For this last part of Questions and Answers, we will touch on which are some common physical problems that musicians and harpists experience; why we have not spoken at length about arms and hands, and a brief return to the core, or centre.
CelticHarpBlog: What are some common physical problems that musicians in general, and harpists in particular, encounter?
Lise Enochsson: Fatigue and pain of the back, both thoracic and lumbar. Neck pain and strain. Tendon problems, and for harpists especially the in extensor tendons ("tennis elbow" or lateral epicondylitis) related to repetitive strain. And although we are speaking of physical problems, I find that psychological factors such as performance-related stress also contribute to the overall health issues of musicians. We may do all kinds of preventative, ergonomical work, but if all that disappears due to stress once the musician is on stage, it won't do much good.
Arms and hands
Since the beginning of this series of articles, my approach has been to present some basic ideas for achieving a strong posture, from which arms and hands move with more ease. Even problems in the arms, tennis elbow for example, could be prevented by building a strong foundation, core, and by allowing for more variation in one's musical practise.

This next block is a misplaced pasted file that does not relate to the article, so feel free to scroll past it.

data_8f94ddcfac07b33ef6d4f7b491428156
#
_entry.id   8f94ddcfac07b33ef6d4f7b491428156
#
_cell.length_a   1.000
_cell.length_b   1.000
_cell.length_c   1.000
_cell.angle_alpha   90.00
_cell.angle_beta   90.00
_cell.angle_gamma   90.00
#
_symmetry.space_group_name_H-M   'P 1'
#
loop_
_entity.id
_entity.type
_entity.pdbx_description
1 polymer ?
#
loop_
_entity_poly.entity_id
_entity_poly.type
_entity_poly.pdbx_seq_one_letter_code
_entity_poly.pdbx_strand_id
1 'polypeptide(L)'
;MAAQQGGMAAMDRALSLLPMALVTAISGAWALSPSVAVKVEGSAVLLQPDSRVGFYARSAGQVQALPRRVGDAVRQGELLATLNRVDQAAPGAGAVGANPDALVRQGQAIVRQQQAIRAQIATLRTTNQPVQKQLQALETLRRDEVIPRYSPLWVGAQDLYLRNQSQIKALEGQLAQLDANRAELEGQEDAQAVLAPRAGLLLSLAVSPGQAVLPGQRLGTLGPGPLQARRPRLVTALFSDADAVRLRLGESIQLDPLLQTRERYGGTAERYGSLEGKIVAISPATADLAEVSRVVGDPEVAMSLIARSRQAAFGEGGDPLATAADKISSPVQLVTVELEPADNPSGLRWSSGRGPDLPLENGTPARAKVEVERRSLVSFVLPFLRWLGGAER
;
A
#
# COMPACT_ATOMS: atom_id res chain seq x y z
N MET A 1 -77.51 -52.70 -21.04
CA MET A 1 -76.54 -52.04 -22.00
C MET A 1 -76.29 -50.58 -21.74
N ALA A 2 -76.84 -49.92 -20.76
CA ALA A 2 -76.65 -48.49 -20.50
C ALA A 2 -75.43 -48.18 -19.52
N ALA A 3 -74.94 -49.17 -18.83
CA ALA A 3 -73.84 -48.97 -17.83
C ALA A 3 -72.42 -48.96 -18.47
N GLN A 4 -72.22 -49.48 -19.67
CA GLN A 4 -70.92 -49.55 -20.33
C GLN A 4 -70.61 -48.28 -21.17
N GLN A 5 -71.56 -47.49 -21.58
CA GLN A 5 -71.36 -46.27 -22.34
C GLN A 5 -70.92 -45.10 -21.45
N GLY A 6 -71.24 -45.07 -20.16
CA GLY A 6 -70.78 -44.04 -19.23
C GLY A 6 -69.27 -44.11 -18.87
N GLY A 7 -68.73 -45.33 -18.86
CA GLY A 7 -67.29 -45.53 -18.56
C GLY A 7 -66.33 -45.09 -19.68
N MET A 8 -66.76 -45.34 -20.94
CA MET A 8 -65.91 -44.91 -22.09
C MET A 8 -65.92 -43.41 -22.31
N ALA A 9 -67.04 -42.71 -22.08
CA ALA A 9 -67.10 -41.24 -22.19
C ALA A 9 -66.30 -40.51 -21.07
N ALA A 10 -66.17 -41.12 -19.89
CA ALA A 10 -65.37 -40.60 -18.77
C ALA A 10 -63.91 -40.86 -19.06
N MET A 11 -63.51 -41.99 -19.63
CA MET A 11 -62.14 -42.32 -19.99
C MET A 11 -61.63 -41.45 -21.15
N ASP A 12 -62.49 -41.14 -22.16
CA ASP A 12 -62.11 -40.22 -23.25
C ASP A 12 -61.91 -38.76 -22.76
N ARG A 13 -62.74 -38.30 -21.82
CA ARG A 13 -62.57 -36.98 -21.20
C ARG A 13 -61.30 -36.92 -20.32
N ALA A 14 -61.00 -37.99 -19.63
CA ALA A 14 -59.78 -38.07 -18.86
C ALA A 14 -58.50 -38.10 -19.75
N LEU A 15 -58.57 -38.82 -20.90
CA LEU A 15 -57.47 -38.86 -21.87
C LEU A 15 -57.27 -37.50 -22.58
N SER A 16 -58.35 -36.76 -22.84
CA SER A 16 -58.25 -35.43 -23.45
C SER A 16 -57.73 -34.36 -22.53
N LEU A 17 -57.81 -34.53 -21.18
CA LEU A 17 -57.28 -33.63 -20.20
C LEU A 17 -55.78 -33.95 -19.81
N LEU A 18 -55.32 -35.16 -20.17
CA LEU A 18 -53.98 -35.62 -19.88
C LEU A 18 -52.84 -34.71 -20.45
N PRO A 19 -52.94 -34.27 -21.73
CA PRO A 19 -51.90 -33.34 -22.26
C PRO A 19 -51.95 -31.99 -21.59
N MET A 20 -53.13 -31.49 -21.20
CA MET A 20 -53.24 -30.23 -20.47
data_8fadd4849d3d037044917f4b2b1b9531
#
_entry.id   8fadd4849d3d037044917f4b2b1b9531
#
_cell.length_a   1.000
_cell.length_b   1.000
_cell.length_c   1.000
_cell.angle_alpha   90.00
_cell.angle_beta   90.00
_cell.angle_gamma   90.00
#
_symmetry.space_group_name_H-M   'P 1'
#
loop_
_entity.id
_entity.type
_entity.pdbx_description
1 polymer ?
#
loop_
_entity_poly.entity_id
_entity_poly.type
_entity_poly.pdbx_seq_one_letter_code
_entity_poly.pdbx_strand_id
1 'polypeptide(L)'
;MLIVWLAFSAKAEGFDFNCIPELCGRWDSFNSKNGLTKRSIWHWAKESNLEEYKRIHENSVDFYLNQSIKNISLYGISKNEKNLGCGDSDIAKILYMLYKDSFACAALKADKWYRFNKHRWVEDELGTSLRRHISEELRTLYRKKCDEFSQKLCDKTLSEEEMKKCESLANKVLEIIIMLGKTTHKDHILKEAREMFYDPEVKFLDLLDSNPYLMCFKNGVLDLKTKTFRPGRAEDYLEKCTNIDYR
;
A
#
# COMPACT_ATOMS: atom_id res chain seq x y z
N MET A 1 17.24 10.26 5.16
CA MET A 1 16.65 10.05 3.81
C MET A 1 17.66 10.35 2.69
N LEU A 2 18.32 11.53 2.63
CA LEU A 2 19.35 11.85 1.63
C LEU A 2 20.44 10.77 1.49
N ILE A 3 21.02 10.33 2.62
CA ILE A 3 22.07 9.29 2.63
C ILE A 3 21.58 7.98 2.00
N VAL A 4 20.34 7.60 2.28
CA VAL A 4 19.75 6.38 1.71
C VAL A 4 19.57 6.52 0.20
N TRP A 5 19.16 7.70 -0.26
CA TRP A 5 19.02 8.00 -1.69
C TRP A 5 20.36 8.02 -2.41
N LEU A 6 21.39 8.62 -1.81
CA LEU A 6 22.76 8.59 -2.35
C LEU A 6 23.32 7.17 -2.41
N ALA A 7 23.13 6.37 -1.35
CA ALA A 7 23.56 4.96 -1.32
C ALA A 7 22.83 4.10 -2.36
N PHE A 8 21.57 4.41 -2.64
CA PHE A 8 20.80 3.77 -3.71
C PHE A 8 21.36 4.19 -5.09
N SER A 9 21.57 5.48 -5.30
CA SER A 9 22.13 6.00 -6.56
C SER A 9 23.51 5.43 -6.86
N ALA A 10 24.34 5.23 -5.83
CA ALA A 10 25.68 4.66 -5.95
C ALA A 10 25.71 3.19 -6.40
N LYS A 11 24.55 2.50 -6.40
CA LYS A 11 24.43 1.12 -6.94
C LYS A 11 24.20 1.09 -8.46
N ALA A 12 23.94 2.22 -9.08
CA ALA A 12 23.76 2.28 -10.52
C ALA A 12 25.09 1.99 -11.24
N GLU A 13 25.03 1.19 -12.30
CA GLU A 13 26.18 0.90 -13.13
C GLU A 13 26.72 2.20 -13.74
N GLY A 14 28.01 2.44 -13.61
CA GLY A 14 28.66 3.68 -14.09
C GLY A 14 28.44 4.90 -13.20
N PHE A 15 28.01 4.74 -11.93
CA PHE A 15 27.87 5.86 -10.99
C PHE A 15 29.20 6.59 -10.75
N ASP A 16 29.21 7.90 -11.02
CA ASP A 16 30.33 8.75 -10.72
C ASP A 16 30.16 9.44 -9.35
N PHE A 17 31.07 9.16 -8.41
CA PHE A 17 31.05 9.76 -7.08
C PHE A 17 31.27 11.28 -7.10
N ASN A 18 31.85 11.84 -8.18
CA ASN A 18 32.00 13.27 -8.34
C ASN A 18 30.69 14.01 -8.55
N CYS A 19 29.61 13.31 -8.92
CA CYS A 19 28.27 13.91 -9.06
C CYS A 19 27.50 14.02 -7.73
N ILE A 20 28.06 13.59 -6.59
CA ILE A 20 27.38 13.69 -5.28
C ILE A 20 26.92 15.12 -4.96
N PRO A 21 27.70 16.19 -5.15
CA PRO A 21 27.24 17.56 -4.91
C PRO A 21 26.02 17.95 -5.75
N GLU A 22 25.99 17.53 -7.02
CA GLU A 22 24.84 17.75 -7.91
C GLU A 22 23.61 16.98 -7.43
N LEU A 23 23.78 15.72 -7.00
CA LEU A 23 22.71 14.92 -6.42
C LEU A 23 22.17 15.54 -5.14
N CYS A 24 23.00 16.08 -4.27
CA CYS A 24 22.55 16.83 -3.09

Once a problem of the arms or hands is already present, it will still help resolve the issue if one works on a correct posture. Sometimes musicians may find that when they start working on a better posture, they also need to re-learn parts of their technique for playing. While this may feel like a set-back, or slowing one down, in the long run it means having a technique with less strain on the body, and likely fewer injuries.
CHB: In the English version of this series of article, you used the word “core” which has been translated into French by “centre”. Can you expand a little on this concept?
Lise: In the article on the Centre, I speak of both the core, an anatomical concept, and being centered, a more mental or controlled aspect of physical practise. The core can be said to be the innermost stabilising muscles around our spine, trunk, belly and hips. Being centered means at the same time having a mental focus on the core and letting all movements come from there.
Finally, I would like to share these resources with you where you can gather more information:
A hugely informative site including both anatomy and exercises:
The Artists' and Musicians' Health - Musician Ergonomics (English and Swedish).
Thank you for your time and all the best with your continued practise!
CHB: Thanks to you, Lise, for taking time answering our questions about the foundation of the practice of the harp.